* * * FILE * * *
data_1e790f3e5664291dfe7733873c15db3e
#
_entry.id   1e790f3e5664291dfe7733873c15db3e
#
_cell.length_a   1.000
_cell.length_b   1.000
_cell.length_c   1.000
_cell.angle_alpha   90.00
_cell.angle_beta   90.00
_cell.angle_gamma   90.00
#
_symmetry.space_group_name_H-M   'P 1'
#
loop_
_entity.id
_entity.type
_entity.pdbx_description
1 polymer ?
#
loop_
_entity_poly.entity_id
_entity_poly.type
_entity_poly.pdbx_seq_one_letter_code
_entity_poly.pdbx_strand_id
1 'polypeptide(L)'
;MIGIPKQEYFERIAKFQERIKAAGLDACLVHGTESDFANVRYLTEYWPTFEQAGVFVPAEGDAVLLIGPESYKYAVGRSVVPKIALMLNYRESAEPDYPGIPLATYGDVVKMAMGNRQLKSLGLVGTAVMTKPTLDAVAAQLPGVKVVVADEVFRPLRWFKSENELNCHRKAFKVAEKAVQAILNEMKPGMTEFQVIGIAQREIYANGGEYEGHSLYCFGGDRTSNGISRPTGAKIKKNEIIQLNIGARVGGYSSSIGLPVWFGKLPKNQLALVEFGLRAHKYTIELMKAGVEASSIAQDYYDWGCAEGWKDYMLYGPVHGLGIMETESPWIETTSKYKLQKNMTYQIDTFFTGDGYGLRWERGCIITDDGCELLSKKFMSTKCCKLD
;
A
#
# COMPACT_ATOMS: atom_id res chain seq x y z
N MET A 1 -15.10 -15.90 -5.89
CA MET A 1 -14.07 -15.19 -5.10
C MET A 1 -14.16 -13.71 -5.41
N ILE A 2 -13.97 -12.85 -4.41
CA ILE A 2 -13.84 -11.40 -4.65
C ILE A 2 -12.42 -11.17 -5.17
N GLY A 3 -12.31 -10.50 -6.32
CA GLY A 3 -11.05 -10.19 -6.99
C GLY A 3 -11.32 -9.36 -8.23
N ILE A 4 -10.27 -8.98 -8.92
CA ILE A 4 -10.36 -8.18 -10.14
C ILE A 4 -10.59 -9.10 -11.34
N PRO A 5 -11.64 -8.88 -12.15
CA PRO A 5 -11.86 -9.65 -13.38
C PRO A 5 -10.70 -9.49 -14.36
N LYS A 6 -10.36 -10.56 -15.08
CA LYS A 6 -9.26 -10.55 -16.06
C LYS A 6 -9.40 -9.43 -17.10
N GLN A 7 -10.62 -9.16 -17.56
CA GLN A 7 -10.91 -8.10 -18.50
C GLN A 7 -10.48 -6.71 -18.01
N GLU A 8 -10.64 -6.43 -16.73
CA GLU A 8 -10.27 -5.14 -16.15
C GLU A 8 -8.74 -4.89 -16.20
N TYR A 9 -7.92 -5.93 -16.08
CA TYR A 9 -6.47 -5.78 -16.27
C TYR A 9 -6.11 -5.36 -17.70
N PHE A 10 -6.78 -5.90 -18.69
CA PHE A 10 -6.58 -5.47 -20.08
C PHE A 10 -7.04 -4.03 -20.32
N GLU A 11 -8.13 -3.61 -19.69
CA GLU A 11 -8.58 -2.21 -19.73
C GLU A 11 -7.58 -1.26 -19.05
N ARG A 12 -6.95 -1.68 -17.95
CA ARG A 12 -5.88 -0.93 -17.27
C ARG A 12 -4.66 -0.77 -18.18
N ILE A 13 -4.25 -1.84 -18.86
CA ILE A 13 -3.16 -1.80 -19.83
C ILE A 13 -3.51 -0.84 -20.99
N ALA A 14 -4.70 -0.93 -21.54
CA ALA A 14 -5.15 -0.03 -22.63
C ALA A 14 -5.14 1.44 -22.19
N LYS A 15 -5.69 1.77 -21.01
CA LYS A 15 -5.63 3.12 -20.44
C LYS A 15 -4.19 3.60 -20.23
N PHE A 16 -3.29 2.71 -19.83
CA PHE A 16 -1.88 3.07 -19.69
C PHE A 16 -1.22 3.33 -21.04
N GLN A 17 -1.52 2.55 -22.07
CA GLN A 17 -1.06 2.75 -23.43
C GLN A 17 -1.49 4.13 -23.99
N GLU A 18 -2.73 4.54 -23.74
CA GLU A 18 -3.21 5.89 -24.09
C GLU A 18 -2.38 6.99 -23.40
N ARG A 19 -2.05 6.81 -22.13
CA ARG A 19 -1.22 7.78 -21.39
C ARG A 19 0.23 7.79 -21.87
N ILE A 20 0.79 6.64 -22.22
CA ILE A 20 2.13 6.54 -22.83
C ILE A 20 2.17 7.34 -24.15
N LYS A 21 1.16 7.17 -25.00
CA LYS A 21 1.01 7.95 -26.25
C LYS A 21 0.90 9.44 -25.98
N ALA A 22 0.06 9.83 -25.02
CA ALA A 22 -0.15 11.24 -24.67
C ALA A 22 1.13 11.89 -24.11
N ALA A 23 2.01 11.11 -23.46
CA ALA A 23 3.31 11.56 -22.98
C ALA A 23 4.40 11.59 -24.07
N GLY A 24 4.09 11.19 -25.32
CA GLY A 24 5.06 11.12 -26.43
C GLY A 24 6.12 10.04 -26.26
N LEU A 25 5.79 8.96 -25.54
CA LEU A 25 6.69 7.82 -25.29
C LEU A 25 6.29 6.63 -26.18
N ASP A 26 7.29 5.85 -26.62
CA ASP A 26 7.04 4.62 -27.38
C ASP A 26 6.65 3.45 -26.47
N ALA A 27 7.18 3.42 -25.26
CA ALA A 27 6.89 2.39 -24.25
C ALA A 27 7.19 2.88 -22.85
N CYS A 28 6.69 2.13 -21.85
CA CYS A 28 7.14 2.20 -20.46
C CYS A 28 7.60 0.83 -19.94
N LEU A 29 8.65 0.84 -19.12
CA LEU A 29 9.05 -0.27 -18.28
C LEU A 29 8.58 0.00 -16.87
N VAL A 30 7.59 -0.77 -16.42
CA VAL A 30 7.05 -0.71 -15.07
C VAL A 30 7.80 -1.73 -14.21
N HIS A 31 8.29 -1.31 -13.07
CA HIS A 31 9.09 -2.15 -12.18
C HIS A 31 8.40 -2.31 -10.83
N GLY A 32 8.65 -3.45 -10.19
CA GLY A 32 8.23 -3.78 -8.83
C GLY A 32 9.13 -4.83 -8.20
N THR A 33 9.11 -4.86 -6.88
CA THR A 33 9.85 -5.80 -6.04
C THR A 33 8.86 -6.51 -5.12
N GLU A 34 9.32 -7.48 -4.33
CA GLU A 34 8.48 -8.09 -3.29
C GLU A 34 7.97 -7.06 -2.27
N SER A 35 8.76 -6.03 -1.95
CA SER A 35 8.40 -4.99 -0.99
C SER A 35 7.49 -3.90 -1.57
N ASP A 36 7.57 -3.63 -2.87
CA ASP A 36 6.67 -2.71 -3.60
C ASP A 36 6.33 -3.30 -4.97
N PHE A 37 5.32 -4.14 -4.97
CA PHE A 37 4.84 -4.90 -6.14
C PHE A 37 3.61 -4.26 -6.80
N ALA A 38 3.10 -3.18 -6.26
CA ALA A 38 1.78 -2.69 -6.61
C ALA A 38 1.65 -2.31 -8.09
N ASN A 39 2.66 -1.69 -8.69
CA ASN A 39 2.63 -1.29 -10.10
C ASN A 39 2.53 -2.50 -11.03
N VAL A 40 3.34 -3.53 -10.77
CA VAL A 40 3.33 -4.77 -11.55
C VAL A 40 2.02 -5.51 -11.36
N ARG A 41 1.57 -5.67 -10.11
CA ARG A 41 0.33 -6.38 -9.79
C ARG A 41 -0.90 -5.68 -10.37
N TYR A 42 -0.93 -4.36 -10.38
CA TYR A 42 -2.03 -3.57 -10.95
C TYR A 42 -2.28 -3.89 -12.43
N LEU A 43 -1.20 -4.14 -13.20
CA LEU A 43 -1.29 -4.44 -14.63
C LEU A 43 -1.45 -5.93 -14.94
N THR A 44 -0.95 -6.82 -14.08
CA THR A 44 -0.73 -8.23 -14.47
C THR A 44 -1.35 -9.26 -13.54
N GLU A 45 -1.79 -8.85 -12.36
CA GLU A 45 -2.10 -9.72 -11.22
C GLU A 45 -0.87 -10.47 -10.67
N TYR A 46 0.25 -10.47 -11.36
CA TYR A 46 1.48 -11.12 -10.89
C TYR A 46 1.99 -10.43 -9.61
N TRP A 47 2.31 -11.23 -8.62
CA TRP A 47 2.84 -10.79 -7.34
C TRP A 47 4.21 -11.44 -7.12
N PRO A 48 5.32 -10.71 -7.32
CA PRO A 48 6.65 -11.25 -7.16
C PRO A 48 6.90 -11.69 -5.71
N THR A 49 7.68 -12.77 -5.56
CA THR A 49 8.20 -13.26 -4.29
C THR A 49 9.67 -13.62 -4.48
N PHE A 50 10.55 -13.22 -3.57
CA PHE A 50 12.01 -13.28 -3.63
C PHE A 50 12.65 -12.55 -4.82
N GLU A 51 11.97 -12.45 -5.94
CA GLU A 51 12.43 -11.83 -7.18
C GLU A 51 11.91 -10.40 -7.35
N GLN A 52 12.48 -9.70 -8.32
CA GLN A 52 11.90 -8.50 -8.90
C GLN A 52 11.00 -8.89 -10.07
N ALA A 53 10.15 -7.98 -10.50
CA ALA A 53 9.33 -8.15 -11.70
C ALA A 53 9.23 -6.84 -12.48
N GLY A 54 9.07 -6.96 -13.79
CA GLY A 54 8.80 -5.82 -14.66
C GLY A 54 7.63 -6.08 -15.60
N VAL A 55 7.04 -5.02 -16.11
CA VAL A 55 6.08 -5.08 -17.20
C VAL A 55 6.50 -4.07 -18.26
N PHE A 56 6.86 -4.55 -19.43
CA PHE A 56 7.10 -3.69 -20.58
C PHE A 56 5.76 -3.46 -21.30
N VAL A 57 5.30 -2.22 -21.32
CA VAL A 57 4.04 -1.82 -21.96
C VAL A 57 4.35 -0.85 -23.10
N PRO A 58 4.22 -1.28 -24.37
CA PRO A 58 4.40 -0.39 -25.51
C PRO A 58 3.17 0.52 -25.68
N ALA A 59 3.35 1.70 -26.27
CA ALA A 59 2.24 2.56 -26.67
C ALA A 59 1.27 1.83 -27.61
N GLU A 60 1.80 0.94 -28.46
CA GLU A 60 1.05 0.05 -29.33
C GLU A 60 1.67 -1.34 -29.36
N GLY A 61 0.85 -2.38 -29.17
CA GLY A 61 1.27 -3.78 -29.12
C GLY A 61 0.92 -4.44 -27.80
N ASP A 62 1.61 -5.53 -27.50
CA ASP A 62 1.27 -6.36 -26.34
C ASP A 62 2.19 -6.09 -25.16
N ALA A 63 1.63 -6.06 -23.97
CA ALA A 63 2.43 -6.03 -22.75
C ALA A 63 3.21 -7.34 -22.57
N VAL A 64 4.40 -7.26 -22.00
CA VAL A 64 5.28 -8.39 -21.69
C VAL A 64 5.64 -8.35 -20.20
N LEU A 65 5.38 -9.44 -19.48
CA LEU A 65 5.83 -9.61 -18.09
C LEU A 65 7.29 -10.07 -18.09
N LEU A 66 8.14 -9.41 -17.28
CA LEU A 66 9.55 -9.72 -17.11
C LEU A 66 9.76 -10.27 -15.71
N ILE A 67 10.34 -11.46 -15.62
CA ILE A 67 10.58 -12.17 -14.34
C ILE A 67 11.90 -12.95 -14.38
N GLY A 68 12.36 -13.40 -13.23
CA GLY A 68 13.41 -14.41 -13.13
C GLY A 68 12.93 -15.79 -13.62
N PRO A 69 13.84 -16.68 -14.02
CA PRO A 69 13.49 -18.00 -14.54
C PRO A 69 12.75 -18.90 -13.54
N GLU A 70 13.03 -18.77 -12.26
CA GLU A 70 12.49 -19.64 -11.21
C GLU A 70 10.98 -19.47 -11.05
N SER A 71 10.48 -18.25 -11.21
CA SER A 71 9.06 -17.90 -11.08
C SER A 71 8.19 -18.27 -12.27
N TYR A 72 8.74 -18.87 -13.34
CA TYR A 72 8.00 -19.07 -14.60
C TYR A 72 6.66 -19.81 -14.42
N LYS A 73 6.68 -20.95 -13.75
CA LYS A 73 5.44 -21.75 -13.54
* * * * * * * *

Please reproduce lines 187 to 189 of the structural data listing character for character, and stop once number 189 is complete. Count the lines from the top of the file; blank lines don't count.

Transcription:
N ALA A 53 10.15 -7.98 -10.50
CA ALA A 53 9.33 -8.15 -11.70
C ALA A 53 9.23 -6.84 -12.48